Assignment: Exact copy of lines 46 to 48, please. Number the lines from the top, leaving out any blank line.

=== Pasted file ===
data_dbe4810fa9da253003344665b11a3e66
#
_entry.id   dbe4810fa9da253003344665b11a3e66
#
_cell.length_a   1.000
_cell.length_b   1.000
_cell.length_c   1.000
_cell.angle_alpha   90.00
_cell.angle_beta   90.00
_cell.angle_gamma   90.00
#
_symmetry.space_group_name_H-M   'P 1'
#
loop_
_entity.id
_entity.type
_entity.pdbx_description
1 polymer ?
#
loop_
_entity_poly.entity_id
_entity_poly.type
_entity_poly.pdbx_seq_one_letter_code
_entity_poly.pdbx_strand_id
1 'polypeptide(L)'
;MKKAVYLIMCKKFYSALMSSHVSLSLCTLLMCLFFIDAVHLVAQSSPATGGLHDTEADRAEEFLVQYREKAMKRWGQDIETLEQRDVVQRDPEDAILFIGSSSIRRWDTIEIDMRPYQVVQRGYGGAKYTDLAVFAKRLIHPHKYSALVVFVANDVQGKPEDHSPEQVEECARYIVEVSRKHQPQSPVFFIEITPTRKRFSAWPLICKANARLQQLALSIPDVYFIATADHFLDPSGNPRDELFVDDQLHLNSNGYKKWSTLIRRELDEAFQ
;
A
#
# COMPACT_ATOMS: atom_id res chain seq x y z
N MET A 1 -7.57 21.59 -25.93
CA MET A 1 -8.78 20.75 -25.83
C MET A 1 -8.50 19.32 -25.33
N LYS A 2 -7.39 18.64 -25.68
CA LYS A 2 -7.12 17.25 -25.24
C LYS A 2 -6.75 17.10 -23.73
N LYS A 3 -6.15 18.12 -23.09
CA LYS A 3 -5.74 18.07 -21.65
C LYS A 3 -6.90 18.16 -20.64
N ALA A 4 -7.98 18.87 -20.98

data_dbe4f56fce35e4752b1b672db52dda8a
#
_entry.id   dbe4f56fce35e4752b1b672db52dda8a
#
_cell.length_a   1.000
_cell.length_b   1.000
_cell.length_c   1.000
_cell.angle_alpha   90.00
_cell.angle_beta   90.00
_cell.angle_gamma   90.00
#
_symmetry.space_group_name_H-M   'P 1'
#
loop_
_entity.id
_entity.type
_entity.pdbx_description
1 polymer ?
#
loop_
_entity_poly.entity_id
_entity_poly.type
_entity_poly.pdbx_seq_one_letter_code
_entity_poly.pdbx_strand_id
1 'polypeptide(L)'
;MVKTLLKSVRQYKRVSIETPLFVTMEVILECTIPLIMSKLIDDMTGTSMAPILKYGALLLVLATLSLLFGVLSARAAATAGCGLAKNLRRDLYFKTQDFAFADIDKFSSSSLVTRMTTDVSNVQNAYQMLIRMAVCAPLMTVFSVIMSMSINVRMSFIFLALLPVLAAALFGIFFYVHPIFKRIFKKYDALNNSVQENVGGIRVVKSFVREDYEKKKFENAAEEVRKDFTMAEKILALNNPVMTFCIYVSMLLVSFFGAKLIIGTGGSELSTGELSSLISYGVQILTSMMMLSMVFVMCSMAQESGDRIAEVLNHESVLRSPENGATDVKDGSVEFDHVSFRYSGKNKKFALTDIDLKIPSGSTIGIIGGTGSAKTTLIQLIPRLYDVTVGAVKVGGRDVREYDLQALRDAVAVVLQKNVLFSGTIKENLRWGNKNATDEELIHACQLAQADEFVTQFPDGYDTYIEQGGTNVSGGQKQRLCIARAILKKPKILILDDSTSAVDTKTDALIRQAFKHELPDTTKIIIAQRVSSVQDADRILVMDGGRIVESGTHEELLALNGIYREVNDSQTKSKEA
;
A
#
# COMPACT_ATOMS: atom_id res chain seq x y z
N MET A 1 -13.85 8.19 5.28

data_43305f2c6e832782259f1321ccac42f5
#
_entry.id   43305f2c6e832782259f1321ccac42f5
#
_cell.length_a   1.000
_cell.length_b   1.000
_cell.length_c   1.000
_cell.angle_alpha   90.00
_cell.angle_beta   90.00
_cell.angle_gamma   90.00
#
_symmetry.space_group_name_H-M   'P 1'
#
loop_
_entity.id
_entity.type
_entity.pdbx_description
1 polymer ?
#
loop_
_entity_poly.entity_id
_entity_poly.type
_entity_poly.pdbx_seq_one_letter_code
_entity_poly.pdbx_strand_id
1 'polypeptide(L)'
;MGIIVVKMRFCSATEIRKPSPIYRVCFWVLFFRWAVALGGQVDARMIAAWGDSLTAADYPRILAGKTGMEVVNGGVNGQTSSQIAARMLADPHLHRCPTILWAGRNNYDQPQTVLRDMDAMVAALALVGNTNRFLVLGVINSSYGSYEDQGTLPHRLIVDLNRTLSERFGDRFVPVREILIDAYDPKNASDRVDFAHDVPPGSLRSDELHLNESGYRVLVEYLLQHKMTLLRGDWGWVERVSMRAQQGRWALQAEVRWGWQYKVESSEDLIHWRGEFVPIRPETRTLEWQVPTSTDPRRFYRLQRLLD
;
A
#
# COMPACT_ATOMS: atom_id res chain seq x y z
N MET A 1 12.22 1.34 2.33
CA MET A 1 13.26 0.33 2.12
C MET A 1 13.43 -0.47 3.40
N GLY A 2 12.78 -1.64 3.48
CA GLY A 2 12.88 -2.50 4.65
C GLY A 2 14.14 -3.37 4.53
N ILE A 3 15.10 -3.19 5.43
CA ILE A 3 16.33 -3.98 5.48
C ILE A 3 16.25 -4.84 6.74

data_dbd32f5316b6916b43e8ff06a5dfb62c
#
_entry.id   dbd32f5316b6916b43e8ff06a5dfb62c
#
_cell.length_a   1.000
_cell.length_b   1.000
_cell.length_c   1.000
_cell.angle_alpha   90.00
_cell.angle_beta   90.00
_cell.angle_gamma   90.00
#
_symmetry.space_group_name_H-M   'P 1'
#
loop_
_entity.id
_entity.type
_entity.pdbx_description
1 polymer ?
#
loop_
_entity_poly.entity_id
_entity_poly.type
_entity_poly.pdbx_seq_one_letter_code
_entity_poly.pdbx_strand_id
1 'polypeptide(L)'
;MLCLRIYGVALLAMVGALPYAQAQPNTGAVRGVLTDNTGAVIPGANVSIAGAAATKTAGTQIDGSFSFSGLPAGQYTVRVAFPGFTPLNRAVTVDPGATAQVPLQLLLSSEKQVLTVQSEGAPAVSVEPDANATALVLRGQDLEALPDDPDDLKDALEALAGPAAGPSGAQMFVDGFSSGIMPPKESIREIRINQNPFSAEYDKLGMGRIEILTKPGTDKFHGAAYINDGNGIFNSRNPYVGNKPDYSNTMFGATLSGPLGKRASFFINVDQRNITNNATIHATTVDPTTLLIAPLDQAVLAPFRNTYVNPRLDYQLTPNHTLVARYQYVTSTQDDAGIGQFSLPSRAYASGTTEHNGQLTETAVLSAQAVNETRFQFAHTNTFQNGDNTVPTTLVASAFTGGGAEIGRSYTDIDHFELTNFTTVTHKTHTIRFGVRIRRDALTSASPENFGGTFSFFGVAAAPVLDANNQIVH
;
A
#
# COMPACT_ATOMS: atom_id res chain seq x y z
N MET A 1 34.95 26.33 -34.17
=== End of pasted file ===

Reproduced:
_cell.length_b   1.000
_cell.length_c   1.000
_cell.angle_alpha   90.00